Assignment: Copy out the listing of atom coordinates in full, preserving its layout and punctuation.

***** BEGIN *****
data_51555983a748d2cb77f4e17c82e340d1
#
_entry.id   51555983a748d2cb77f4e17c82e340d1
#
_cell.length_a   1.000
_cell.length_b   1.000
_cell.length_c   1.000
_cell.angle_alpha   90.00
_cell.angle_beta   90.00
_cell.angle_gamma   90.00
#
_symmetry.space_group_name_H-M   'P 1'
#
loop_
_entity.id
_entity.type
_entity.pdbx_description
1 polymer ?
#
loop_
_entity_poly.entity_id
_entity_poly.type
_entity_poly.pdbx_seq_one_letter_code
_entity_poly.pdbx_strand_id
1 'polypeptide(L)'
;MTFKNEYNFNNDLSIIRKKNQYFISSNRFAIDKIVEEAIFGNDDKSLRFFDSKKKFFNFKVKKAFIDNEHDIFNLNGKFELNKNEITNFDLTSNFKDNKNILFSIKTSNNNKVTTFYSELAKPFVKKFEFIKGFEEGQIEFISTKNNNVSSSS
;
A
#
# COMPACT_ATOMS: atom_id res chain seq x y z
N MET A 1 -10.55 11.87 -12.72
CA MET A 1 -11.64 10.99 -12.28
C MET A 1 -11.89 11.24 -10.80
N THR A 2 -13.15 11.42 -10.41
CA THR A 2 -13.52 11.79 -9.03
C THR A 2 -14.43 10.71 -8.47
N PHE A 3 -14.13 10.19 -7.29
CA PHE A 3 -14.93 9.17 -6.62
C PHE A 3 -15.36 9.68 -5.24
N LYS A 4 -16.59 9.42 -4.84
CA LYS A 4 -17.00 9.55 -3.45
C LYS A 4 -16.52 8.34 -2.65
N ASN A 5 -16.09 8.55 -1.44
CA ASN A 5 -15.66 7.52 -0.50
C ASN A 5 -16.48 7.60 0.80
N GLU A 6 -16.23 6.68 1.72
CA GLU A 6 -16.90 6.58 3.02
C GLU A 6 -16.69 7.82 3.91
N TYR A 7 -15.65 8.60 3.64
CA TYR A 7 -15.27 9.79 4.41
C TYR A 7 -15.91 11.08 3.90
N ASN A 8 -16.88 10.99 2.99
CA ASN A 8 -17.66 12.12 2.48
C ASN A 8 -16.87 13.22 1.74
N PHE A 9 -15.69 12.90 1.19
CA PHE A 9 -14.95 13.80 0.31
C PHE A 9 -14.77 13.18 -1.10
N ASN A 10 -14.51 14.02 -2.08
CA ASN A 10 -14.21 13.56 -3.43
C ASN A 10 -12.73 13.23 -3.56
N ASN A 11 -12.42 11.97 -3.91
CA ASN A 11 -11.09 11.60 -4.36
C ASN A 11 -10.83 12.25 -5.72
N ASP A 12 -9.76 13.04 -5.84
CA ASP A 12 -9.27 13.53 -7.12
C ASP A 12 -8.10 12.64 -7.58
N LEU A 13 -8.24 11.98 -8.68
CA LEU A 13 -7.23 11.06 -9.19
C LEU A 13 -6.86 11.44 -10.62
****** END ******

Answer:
data_51555983a748d2cb77f4e17c82e340d1
#
_entry.id   51555983a748d2cb77f4e17c82e340d1
#
_cell.length_a   1.000
_cell.length_b   1.000
_cell.length_c   1.000
_cell.angle_alpha   90.00
_cell.angle_beta   90.00
_cell.angle_gamma   90.00
#
_symmetry.space_group_name_H-M   'P 1'
#
loop_
_entity.id
_entity.type
_entity.pdbx_description
1 polymer ?
#
loop_
_entity_poly.entity_id
_entity_poly.type
_entity_poly.pdbx_seq_one_letter_code
_entity_poly.pdbx_strand_id
1 'polypeptide(L)'
;MTFKNEYNFNNDLSIIRKKNQYFISSNRFAIDKIVEEAIFGNDDKSLRFFDSKKKFFNFKVKKAFIDNEHDIFNLNGKFELNKNEITNFDLTSNFKDNKNILFSIKTSNNNKVTTFYSELAKPFVKKFEFIKGFEEGQIEFISTKNNNVSSSS
;
A
#
# COMPACT_ATOMS: atom_id res chain seq x y z
N MET A 1 -10.55 11.87 -12.72
CA MET A 1 -11.64 10.99 -12.28
C MET A 1 -11.89 11.24 -10.80
N THR A 2 -13.15 11.42 -10.41
CA THR A 2 -13.52 11.79 -9.03
C THR A 2 -14.43 10.71 -8.47
N PHE A 3 -14.13 10.19 -7.29
CA PHE A 3 -14.93 9.17 -6.62
C PHE A 3 -15.36 9.68 -5.24
N LYS A 4 -16.59 9.42 -4.84
CA LYS A 4 -17.00 9.55 -3.45
C LYS A 4 -16.52 8.34 -2.65
N ASN A 5 -16.09 8.55 -1.44
CA ASN A 5 -15.66 7.52 -0.50
C ASN A 5 -16.48 7.60 0.80
N GLU A 6 -16.23 6.68 1.72
CA GLU A 6 -16.90 6.58 3.02
C GLU A 6 -16.69 7.82 3.91
N TYR A 7 -15.65 8.60 3.64
CA TYR A 7 -15.27 9.79 4.41
C TYR A 7 -15.91 11.08 3.90
N ASN A 8 -16.88 10.99 2.99
CA ASN A 8 -17.66 12.12 2.48
C ASN A 8 -16.87 13.22 1.74
N PHE A 9 -15.69 12.90 1.19
CA PHE A 9 -14.95 13.80 0.31
C PHE A 9 -14.77 13.18 -1.10
N ASN A 10 -14.51 14.02 -2.08
CA ASN A 10 -14.21 13.56 -3.43
C ASN A 10 -12.73 13.23 -3.56
N ASN A 11 -12.42 11.97 -3.91
CA ASN A 11 -11.09 11.60 -4.36
C ASN A 11 -10.83 12.25 -5.72
N ASP A 12 -9.76 13.04 -5.84
CA ASP A 12 -9.27 13.53 -7.12
C ASP A 12 -8.10 12.64 -7.58
N LEU A 13 -8.24 11.98 -8.68
CA LEU A 13 -7.23 11.06 -9.19
C LEU A 13 -6.86 11.44 -10.62